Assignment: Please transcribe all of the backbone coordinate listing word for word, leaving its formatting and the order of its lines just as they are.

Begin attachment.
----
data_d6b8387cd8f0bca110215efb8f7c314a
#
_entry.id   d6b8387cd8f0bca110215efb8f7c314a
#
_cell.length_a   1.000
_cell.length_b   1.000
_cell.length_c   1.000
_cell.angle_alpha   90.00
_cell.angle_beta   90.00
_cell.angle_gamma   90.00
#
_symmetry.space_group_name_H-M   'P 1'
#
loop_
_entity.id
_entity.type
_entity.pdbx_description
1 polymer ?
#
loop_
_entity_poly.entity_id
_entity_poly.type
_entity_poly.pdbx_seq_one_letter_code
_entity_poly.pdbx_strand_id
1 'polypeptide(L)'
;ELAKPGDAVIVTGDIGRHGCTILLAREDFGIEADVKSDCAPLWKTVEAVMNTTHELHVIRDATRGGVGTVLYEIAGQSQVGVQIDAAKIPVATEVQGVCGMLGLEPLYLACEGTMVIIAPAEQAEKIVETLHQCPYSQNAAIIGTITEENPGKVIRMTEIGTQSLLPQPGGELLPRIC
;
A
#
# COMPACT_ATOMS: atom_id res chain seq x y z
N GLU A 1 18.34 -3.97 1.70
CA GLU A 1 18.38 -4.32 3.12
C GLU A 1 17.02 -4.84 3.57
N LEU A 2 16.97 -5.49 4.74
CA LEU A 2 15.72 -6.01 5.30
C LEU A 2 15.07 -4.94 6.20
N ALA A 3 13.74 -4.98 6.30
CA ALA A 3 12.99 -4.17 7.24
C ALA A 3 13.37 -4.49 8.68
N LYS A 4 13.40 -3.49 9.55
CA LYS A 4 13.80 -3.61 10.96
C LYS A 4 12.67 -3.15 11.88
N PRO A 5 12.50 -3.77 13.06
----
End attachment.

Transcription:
data_d6b8387cd8f0bca110215efb8f7c314a
#
_entry.id   d6b8387cd8f0bca110215efb8f7c314a
#
_cell.length_a   1.000
_cell.length_b   1.000
_cell.length_c   1.000
_cell.angle_alpha   90.00
_cell.angle_beta   90.00
_cell.angle_gamma   90.00
#
_symmetry.space_group_name_H-M   'P 1'
#
loop_
_entity.id
_entity.type
_entity.pdbx_description
1 polymer ?
#
loop_
_entity_poly.entity_id
_entity_poly.type
_entity_poly.pdbx_seq_one_letter_code
_entity_poly.pdbx_strand_id
1 'polypeptide(L)'
;ELAKPGDAVIVTGDIGRHGCTILLAREDFGIEADVKSDCAPLWKTVEAVMNTTHELHVIRDATRGGVGTVLYEIAGQSQVGVQIDAAKIPVATEVQGVCGMLGLEPLYLACEGTMVIIAPAEQAEKIVETLHQCPYSQNAAIIGTITEENPGKVIRMTEIGTQSLLPQPGGELLPRIC
;
A
#
# COMPACT_ATOMS: atom_id res chain seq x y z
N GLU A 1 18.34 -3.97 1.70
CA GLU A 1 18.38 -4.32 3.12
C GLU A 1 17.02 -4.84 3.57
N LEU A 2 16.97 -5.49 4.74
CA LEU A 2 15.72 -6.01 5.30
C LEU A 2 15.07 -4.94 6.20
N ALA A 3 13.74 -4.98 6.30
CA ALA A 3 12.99 -4.17 7.24
C ALA A 3 13.37 -4.49 8.68
N LYS A 4 13.40 -3.49 9.55
CA LYS A 4 13.80 -3.61 10.96
C LYS A 4 12.67 -3.15 11.88
N PRO A 5 12.50 -3.77 13.06